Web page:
Measuring air flow rate at an air vent: getting it right

air vent

Air vent measurement is no easy task. It requires different methods and instruments depending on the type of vent in question. Following the tips in this article will ensure you get your measurements right.

The type of vent will determine both what measurement methods you need to employ, and what instruments you should use to measure the air flow into or out of the vent. In short, the task involves measuring the air velocity or pressure in order to calculate the total flow rate according to the surface area of the vent.


One-way air vent

A one-way air vent is a flat grille through which air flows in a straight line. Their conventional design lends itself to straightforward, user-friendly instruments:

  • Vane thermo-anemometer:
    This is a classic type of instrument for this application, spanning a reasonable measurement range (0.3 to 35 m/s) and providing a perfectly adequate degree of accuracy. These instruments are extremely easy to use, as long as they’re oriented in the right direction (as indicated by the arrow on the vane probe surround).
  • Hotwire thermo-anemometer:
    Because this instrument is more sensitive than a vane probe, it can measure air flows as low as 0.15 m/s, with three times the measurement resolution at low speeds. For this reason, these instruments can take reliable measurements at air vents, provided they’re always held the same distance away (around 15 cm).
Their high sensitivity also makes hotwire thermo-anemometers suitable for airtightness testing, since they can detect even the tiniest air currents in the most unlikely of places.

When it comes to measurement methods, there are two options:

  • Scanning:
    This method is only possible with a vane probe, since a hotwire probe is overly sensitive to the disruptions caused by movement during scanning. With the “Automatic Average” function switched on, the probe is then swept horizontally and vertically across the entire surface of the grille.

  • Zoning:
    This method involves taking readings at different points then calculating the average. It can be done with a vane probe or a hotwire probe. The grille is divided into several identical zones, and a measurement is taken for each zone. The instrument then averages these figures to give a final measurement.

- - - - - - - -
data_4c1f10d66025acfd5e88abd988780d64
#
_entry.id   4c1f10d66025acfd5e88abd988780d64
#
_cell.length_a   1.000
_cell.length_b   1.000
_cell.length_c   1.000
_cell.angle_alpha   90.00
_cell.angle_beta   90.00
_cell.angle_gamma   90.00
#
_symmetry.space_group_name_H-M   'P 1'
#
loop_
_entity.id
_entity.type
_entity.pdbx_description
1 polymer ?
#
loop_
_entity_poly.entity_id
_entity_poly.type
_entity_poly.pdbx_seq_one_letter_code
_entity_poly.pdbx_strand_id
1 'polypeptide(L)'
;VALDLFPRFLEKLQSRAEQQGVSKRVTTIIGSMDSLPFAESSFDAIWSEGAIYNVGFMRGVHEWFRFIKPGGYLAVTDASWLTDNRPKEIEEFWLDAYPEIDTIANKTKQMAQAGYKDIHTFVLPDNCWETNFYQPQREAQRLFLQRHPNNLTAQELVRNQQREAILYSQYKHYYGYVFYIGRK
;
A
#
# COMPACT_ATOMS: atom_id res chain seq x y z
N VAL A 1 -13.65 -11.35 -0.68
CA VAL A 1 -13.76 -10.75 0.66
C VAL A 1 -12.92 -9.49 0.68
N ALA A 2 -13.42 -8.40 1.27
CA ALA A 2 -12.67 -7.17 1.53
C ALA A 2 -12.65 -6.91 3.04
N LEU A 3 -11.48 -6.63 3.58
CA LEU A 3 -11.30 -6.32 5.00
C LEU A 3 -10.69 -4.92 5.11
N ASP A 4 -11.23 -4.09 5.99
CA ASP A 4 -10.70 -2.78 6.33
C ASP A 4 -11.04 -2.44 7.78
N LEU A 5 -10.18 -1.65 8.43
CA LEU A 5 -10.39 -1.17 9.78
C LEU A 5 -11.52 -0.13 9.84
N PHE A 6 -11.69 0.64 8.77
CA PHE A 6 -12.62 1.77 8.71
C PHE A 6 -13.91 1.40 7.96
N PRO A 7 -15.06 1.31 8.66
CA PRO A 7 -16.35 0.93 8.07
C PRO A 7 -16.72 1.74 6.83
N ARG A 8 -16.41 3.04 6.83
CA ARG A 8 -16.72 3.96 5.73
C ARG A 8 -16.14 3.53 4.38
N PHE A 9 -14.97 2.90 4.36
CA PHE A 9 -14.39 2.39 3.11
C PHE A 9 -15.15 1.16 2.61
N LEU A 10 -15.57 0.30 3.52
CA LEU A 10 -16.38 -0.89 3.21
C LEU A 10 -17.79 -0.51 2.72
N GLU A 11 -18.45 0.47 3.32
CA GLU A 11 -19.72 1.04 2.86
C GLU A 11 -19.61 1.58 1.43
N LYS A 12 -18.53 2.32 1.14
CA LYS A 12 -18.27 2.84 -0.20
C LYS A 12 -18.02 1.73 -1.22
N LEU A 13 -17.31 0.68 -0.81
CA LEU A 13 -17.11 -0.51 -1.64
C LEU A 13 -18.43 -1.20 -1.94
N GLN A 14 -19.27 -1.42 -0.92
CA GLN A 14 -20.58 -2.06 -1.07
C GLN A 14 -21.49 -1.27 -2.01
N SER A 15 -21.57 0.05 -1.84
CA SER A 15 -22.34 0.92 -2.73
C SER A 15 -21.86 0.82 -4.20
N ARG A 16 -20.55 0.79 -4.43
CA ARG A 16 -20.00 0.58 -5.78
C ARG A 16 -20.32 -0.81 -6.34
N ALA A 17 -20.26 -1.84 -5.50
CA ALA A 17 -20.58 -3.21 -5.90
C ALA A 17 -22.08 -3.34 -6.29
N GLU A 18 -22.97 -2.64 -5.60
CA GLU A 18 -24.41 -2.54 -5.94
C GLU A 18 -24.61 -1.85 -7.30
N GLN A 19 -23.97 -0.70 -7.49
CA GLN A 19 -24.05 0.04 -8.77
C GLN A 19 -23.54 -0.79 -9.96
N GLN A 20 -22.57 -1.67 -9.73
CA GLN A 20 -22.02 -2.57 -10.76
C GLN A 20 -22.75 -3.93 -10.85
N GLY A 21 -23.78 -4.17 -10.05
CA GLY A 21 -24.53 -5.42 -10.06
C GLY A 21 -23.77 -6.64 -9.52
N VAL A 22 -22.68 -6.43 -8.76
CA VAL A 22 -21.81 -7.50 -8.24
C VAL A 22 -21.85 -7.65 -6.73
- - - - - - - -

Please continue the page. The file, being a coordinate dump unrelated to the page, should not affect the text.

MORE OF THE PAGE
An elbow probe extension makes it easier to take measurements on ceilings. When using a hotwire thermo-anemometer, a small 15 cm rod can be fitted to the extension to keep the probe at a uniform distance from the ceiling and to prevent it from shaking, which can affect measurement accuracy.


Diffusers are air vents that blow in all directions simultaneously, keeping air moving gently around a room without the occupants feeling a draught. Since the air trajectories are much more complex, the only tool for the job is an air flow meter.

An air flow meter is the only instrument that can take reliable measurements at diffusers, irrespective of their design. It includes a foldable, swappable air flow hood (available in various shapes and sizes) and a differential pressure measurement grille, both linked to a multifunction measurement device.

As the most sophisticated type of instrument used in this sector, an air flow meter is capable of measuring multiple parameters at once: air flow, air velocity, temperature, humidity and pressure. Our DBM 620 air flow meter is the first of its kind that can calculate the hourly air change rate in a room by combining air flow readings from all vents.

The principle that if you can do something complicated, you can do something simple holds true: an air flow meter is equally suited to taking measurements at one-way air vents. The only drawback is that it’s oversized for small extractor fan vents.

Extractor fan vents

Since extractor fan vents aren’t flat, the only way to obtain reliable air flow measurements is to use an air flow cone. The simplest set-up is to use a cone with a vane thermo-anemometer, although it’s also compatible with a hotwire thermo-anemometer, provided the probe is centred in the middle of the cone.

The cone itself also needs to be precisely centred over the vent and placed flush to the wall to prevent pressure leaks and to avoid disturbing the air flow.

These cones come in a range of sizes to fit different vents, and each shape and size is designed for a particular air flow range (lower or higher). Each cone also has a specific coefficient, which needs to be applied to the reading to compensate for the turbulence caused by the air flowing inside the cone. That’s why our measurement instruments come with the coefficients for our cones pre-loaded into their memory.


Manometers are another useful instrument, this time for taking static pressure readings in the inlets of small extractor fan vents. These readings, in turn, can be used to deduce the air flow value with a reasonable degree of certainty.

These cones aren’t designed exclusively for extraction systems: they’re also compatible with small vent grilles and diffusers (up to 45 x 45 cm). Just remember to reverse the direction of the arrow on the vane probe or hotwire probe!

To learn more, watch this webinar (in French), where our expert takes a deep dive into air vent measurement techniques. .


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